More Scare Tactics from the Student Loan Industry and Friends
Now that legislation is moving forward that would carry out President Obama's plan to eliminate the Federal Family Education Loan (FFEL) program, the student loan industry and its most hard-line supporters in the financial aid world are doing what they do best: spreading fear about proposed changes to the student loan programs that would be harmful to their interests.
Take, for example, the Consumer Bankers Association (CBA). In a press release last week, the group wrote that the House Education and Labor Committee's approval of the bill was "a setback for students."
Come again? The legislation would use savings from ending FFEL to boost spending on Pell Grants by $40 billion (yes, you read that right -- 40 BILLION DOLLARS) and significantly expand the low-interest Perkins Loan program so that financially needy students can avoid taking out high-cost private student loans.
So how exactly would the bill's passage harm students?
According to the CBA, if the legislation is enacted and student loans are made entirely through the U.S. Department of Education's Direct Loan (DL) program, "students and parents would no longer have a choice of lenders, a right they've had since 1965."
A group of financial aid directors -- who appropriately call themselves "the Friday the 13th Group" -- made the same point in a letter they sent to lawmakers in April opposing President Obama's proposal. "By eliminating the FFEL program, we essentially remove the ability for borrowers to choose a lender," the group wrote. "This inherent freedom has been available for more than 40 years." ("Inherent freedom? Are you kidding me?" a financial aid administrator who supports the continuation of FFEL but is critical of the group's approach wrote recently on a listserv for aid officers. "Now freedom of the press, freedom of speech, freedom of religion - those are inherent freedoms.")
At Higher Ed Watch, we understand the appeal of this argument. But we also know that it is nothing more than a red herring.
If there is anything that we learned from the "pay for play" student loan scandal, it is how little choice borrowers in the FFEL program actually have. Don't forget that in 2007, the Education Department found that one lender made at least 80 percent of students' federal loans at 921 participating colleges. That same year, the research firm Student Marketmeasure reported that 1,412 FFEL schools had one loan provider that made 80 percent of their students' federal loans, with 531 of those colleges recommending only a single lender to their students. What kind of a choice is that?
Now we know that Congress took steps last year, as part of the Higher Education Act reauthorization legislation it approved, to give students at least a modicum of choice. Under the measure, colleges that have "preferred lender lists" will be required to recommend at least three lenders to their students. That provision has not yet gone into effect, as the U.S. Department of Education has only today released proposed rules to carry it out. Regardless, nothing in these regulations will prevent colleges from continuing to steer the vast majority of their students to a favored lender.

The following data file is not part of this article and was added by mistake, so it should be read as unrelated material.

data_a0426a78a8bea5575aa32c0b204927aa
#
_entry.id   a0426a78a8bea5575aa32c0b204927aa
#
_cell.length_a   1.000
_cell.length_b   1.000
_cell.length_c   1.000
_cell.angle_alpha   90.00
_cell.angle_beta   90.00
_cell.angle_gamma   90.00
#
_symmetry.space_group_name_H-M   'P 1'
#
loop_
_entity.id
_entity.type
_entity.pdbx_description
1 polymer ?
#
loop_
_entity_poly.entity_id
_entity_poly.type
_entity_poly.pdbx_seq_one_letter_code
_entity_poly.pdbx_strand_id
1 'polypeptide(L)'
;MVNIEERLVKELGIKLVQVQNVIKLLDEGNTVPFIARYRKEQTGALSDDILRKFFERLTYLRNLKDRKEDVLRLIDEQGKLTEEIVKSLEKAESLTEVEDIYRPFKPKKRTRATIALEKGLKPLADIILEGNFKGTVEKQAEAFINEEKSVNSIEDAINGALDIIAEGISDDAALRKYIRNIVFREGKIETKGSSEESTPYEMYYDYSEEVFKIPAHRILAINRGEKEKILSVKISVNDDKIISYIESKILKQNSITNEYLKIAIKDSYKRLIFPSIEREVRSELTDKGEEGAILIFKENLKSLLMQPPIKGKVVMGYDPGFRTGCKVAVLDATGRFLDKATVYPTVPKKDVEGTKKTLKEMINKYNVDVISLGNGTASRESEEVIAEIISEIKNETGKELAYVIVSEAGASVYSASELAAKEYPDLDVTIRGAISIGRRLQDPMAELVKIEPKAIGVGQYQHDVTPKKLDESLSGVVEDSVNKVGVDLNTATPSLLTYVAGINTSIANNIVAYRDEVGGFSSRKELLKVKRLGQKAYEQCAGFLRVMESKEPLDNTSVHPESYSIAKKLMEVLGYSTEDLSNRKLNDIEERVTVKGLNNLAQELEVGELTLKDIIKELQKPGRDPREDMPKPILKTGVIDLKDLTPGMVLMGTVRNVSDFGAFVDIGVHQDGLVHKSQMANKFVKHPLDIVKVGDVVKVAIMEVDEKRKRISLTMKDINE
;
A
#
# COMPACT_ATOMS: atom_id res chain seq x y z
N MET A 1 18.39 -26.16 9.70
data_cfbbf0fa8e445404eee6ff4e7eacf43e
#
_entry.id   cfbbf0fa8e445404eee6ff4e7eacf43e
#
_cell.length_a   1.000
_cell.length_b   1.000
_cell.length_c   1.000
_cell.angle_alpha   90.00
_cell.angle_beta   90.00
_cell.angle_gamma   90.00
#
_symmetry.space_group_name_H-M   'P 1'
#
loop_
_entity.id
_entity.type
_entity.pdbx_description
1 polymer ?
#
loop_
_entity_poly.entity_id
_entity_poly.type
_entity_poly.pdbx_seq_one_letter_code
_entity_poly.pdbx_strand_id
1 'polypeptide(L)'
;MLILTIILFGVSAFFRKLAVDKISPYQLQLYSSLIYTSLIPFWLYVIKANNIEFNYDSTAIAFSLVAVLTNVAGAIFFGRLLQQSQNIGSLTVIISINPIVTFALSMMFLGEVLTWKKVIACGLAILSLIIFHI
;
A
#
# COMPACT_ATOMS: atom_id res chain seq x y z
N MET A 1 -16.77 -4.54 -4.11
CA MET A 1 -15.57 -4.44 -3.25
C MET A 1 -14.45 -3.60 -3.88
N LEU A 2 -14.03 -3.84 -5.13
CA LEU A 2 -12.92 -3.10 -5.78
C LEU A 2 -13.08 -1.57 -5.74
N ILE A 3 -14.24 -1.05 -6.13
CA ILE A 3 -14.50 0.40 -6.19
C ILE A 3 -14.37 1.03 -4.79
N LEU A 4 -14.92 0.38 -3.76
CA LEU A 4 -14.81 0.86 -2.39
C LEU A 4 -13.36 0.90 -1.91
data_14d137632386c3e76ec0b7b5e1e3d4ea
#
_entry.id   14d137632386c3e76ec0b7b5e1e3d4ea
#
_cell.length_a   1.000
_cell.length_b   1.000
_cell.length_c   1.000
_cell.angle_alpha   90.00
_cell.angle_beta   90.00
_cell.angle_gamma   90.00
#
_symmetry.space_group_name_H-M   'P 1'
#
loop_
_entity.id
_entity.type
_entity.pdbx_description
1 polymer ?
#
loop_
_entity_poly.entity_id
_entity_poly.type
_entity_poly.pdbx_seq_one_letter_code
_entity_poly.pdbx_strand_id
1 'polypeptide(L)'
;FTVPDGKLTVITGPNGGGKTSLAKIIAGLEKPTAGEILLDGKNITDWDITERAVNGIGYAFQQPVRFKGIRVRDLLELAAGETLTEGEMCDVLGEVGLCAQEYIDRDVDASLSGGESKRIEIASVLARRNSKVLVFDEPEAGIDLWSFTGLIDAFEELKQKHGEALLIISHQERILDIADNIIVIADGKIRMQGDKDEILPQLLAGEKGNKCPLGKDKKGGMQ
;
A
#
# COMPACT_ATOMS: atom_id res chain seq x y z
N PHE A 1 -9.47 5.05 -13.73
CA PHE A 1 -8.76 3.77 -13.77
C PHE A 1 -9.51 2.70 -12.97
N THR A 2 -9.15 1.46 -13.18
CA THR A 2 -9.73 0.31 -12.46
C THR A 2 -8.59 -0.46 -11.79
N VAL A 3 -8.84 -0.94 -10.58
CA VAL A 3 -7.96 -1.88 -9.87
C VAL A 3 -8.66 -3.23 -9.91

The truth is that students don't really have much of a choice in the FFEL Program. Most financial aid administrators provide a preferred lender list -- which in and of itself narrows down their students' choices. The vast majority of students stick to their aid administrators' recommendations. Notice that most lenders who have tried to buck this trend -- like MyRichUncle -- have ultimately failed.
Perhaps the most hollow part of the “borrower choice” argument is the fact that a lender making FFEL loans is not allowed under program rules to significantly differentiate its product from other FFEL lenders. This is because all lenders must disperse Stafford loans and PLUS loans that have the same terms for borrowers, with only some room to offer slightly more generous interest rates than those required by law. Given that the loans are the same, why is borrower choice so important? It's really only important if you’re a student loan company.
At a House Committee on Education and Labor hearing in May, Rep. Tim Bishop (D-NY) said that the lenders' claim that students would lose choice under the President's proposal was "a seductive argument." However, having been a college administrator for 29 years before coming to Congress, he said it just didn't ring true.
"I never once heard a student say, ‘Gosh, I wish I had a choice,'" Bishop said. "They were grateful to know that that there was a source of money available to them."
The financial aid administrator who wrote into the financial aid listserv criticizing the Friday the 13th group's letter agreed.
"Most students don't even know who their lender is. With the main point being -- they don't really care," he wrote. "Students are just interested in getting their money. They are not concerned about who is providing it to them."
He added, "I am supportive of maintaining both the DL and FFEL programs." But if ensuring student choice "is our biggest argument for saving FFELP (and I have to assume it is because it was listed first in the letter), then FFELP is in big trouble," he stated.
We couldn't have said it better ourselves.
Jason Delisle contributed to this post.